Location of the Dashly Sites
The Dashly archaeological sites are located south of the Amu Darya River in Northern Afghanistan's Jozjan Province about 38 km north-east of Aqcha and 65 km northwest of Balkh, just to the east of the Aqcha-Kilift road. In ancient times, the cities and settlements of Dashly would have come within the orbit of the Ancient Aryan nation of Bakhdhi (later Balkh) otherwise known to the West as Bactria. The layout of the sites is
comparable to those found north of the Amu Darya River as well as in the Murgab delta state of Mouru (Merv/Margiana).
Dashly consists of forty-one archaeological sites spread over 100 sq. km., and whose occupation have been dated from the Bronze Age (c. 2500-1700 BCE) to the Kushan period (c. 3rd cent. CE). The two principal Bronze Age sites are Dashly 1 and the older Dashly 3. Some of the other sites of the same period are Dashly 2, 4, 5, 10, 11, and 12, each approximately 200 x 150 m. in size. The artefacts uncovered include elegantly shaped unpainted fast-wheel pottery. Shards of ceramic, flints and bronze artefacts are reported to have been carelessly scattered around the sites. Soviet archaeologist Viktor Sarianidi excavated the ruins in the 1970s. Some of Sarianidi's conclusion as suspect given his fantastic, unsupported or unverified conclusions regarding his work at the Gonur site in neighbouring Turkmenistan.
The primary site, Dashly 1 is three km southwest of Dashly 3, four km north of Dashly South, and 10 km west of Dashly East. It consists of the ruins of a100 x 90 m. mud-brick square citadel with 2 m. high walls overlooking a settlement covering an area some 150 x 120 m in size. It occupation is dated to the late 2nd millennium BCE and after the destruction of the citadel, its ruins appear to have been used as a Bronze Age cemetery. Finds have included bronze weapons and jewellery.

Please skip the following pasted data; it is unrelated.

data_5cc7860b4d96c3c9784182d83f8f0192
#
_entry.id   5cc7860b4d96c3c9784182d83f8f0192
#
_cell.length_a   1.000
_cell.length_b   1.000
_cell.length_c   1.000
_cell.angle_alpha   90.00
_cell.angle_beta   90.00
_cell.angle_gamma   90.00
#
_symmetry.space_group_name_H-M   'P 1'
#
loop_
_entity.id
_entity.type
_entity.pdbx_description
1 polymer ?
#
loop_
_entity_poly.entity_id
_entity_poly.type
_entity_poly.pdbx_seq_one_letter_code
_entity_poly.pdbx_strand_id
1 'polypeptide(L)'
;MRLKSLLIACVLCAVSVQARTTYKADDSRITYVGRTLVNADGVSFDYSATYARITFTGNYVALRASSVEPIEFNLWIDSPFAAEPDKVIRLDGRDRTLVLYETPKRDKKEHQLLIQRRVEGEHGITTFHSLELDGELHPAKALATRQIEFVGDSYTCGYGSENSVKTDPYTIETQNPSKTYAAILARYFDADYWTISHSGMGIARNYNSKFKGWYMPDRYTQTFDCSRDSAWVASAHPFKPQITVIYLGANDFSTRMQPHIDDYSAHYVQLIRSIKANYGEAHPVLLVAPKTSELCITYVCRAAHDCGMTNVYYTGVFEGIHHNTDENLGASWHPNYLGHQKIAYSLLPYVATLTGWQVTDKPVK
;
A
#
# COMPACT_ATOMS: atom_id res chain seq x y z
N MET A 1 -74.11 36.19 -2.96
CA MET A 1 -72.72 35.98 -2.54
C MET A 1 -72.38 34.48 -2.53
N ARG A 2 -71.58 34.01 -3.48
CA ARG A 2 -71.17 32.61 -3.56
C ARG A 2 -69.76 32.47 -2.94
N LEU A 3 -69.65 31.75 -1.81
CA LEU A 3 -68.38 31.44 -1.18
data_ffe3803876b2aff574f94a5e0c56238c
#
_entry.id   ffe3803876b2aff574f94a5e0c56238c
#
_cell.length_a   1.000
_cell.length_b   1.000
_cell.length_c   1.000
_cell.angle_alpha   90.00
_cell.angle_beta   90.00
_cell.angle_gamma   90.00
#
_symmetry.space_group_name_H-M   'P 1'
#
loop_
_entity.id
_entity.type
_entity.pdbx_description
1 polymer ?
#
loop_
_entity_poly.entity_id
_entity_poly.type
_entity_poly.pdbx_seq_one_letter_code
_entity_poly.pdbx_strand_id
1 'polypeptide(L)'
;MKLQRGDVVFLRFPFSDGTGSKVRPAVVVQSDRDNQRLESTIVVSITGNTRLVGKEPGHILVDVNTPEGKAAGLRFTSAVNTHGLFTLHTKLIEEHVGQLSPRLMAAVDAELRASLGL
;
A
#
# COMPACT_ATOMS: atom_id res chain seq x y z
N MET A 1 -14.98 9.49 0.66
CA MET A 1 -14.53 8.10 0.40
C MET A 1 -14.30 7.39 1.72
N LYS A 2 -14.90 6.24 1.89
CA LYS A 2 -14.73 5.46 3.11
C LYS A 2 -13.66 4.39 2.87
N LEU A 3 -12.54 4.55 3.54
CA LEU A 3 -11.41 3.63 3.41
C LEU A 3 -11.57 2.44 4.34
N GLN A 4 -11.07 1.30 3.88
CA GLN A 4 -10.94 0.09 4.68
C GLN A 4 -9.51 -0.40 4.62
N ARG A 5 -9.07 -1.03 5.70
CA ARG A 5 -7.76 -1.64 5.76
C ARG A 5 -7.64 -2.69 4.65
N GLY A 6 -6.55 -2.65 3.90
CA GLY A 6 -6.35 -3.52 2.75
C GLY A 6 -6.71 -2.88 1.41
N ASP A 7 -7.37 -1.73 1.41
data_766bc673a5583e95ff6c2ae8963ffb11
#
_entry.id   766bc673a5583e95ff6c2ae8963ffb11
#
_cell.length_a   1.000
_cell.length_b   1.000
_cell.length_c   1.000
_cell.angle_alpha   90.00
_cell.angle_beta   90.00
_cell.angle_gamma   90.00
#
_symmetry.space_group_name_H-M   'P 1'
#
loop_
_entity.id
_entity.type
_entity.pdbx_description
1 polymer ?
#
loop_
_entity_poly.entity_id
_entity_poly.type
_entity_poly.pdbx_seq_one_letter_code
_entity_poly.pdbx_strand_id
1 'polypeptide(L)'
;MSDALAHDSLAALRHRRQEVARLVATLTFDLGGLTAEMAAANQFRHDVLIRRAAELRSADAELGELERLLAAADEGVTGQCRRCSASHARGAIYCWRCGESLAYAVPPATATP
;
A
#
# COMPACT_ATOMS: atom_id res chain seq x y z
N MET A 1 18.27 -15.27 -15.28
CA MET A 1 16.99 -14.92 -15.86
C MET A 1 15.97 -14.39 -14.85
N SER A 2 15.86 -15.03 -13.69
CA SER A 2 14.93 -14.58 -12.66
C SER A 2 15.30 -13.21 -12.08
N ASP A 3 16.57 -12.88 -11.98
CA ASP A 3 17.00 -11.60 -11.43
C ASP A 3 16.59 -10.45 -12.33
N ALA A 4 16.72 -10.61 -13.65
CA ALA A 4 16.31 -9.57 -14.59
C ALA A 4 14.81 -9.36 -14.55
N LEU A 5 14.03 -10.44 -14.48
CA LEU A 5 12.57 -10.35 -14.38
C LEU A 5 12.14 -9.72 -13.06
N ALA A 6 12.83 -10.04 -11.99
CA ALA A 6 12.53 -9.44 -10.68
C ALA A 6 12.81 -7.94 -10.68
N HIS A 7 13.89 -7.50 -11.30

Dashly 3 site consists of two complexes and its occupation is dated to the late Bronze Age, (2300-1700 BCE) and the Iron Age (1700-800 BCE). Pottery, stone vessels and
jewellery found at the site are comparable to those found in Turkmenistan and north-eastern Iran.
The older of the two Dashly 3 complexes, sometimes identified as a palace, is a fortified rectangular 88 x 84 m compound. It is the shape of this complex's outer defences that have attracted attention and comment. The square building had massive double outer walls and in the middle of each wall was a protruding salient composed of a T-shaped corridor flanked by two L-shaped corridors. Within the walls were several house-like buildings and a relatively large storehouse with long, parallel corridors ostensibly used for housing jars while with grain or other supplies. This complex was later replaced by a fortress, which appears to have been rebuilt several times.